6. Leverage with multiple types of keyword matches. Google AdWords uses “broad,” “phrase,” and “exact” keyword matches:

    • Broad: Your account keyword can trigger an ad if any one word in that term matches any one word in the searched term.

      your term = women’s fuzzy bunny slippers
      searched term = pictures of glass slippers online

    • Phrase: Your account keyword can trigger an ad if your term is searched with something before or after the term.

      your term = women’s fuzzy bunny slippers
      searched term = sale women’s fuzzy bunny slippers

    • Exact: Your account keyword can trigger an ad if your term is searched exactly as you have it within your account (excluding capitalization, but including punctuation).

      your term = women’s fuzzy bunny slippers
      searched term = Women’s Fuzzy Bunny Slippers

  7. Avoid duplicate keywords. When you’re building your account, it can be very easy to lose track of which keywords are where. In most cases, you don’t want two of the same keywords in your account because, in essence, you’re competing against yourself. Google AdWords provides an easy way to find duplicate keywords within the AdWords Editor. When you find them, you can delete or pause the duplicates under Tools>Find Duplicate Keywords.

    Note: You might have a good reason for using duplicate keywords when it comes to seasonality. For example, if you sell dry ice and you’re using a special Halloween campaign, you may have “dry ice” terms within your year-round campaign as well as your Halloween one—because you want the conversions in any way you can achieve them.

  8. Include negative keywords. “Negative” keyword matches exclude untargeted traffic. So, if you sell rubber chickens but not chicken soup, you may want to add “soup” as a negative keyword. In Google AdWords, negative keywords can be added at the campaign level or the ad group level. Here’s another example: Although “free” can be an effective keyword, you don’t want to use “free” in an ad group if you sell “alcohol-free” skin products.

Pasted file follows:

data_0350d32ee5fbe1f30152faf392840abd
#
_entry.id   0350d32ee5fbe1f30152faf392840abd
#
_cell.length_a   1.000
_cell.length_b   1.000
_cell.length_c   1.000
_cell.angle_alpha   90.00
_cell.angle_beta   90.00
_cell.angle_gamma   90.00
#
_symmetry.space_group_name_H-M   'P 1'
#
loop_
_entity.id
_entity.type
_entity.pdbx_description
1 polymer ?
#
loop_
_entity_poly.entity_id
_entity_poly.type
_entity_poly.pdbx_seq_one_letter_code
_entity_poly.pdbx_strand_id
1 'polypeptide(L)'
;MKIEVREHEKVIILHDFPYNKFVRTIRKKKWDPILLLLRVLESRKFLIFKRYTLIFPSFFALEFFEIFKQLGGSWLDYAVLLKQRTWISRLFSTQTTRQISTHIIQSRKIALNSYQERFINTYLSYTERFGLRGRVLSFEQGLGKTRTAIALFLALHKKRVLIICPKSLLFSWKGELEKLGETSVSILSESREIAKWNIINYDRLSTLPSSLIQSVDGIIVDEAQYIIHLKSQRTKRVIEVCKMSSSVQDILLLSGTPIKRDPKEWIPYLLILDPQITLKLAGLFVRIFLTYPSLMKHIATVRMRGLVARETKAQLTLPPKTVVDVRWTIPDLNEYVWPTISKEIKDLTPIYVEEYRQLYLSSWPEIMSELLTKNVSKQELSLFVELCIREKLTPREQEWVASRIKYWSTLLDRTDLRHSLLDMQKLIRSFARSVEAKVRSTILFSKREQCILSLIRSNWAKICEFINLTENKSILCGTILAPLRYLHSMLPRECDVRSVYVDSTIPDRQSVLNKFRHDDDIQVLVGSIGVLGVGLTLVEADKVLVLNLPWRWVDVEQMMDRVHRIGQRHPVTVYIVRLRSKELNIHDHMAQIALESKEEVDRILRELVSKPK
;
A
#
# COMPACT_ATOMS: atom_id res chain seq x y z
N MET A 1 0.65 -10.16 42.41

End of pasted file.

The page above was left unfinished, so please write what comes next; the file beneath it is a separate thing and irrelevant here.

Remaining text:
9. Test your ads. Just as most of us don’t like only one kind of ice cream, you shouldn’t subject your customers to tasting just one “flavor” of ad. Use at least two ads per ad group, so that you can collect information and then determine which types of messaging and value propositions work best with your customers.

    Google AdWords has a default setting that allows you to show the best performing ads more often. You can also choose to rotate the ads evenly, but I recommend doing that only when you add a new ad to the mix, so that you can give it a proper chance to perform. To change the setting in Google AdWords, go to Settings>Ad Delivery: Ad Rotation, Frequency Capping>Ad Rotation.

  10. Use the right language and location targeting. Be sure that your language and location targeting are appropriate for your target markets. For example, if you’re a U.S. company that only ships to the contiguous United States—i.e., not Hawaii and Alaska—you’re going to want to exclude those two states from your targeted area. Also, if you’re a U.S. company that ships to the entire United States and also Spain and you want to target people in Spain who speak Spanish, you can do so, but remember that your website is in English. If you decide to do any special types of language or location targeting, I recommend that you set up separate geotargeted campaigns accordingly.

When you take the time to incorporate these tips as you manage your PPC account, you’re sure to get the tip-top results you’re looking for in your PPC campaigns. If you have other tips that have worked effectively for you, I’d love to hear your feedback.

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  1. This is great information. While the tips are pretty basic, they are very focused and will work for 99% of users in my opinion.